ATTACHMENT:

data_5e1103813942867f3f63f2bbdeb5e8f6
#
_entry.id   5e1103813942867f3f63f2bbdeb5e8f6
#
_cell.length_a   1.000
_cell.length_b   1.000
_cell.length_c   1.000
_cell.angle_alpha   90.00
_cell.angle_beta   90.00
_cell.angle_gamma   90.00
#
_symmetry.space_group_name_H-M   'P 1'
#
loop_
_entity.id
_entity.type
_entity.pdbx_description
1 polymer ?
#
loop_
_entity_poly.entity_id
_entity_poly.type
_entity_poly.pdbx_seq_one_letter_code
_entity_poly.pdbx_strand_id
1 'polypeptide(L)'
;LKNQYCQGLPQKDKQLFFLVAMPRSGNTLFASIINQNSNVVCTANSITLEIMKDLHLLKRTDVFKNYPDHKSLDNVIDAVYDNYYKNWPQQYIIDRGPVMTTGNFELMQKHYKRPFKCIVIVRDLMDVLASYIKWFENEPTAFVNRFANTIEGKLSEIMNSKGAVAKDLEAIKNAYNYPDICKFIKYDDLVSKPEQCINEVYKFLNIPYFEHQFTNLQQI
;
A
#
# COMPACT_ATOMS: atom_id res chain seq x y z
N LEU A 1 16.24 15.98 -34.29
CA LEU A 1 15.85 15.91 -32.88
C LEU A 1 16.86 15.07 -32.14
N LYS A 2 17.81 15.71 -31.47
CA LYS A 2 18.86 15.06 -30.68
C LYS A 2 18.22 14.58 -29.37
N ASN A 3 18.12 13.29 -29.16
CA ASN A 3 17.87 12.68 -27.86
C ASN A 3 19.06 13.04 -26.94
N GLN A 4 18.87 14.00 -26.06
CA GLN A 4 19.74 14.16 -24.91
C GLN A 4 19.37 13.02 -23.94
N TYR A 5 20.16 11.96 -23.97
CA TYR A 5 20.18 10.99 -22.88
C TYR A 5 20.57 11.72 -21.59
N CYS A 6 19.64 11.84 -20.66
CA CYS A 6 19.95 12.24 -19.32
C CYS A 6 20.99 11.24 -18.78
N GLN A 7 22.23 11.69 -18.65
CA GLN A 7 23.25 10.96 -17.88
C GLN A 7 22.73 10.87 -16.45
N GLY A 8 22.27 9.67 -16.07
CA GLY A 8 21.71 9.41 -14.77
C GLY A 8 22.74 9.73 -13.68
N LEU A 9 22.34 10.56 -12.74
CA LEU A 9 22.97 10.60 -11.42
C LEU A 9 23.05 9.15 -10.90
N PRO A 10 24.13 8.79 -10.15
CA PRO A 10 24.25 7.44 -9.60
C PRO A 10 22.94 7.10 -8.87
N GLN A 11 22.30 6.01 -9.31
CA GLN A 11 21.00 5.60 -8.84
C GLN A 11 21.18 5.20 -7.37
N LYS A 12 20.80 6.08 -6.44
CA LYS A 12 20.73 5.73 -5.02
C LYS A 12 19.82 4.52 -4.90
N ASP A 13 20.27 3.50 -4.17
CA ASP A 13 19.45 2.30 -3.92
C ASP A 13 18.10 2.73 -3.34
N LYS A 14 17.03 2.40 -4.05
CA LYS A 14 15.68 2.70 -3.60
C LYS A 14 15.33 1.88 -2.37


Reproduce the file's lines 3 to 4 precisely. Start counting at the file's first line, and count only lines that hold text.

_entry.id   5e1103813942867f3f63f2bbdeb5e8f6
#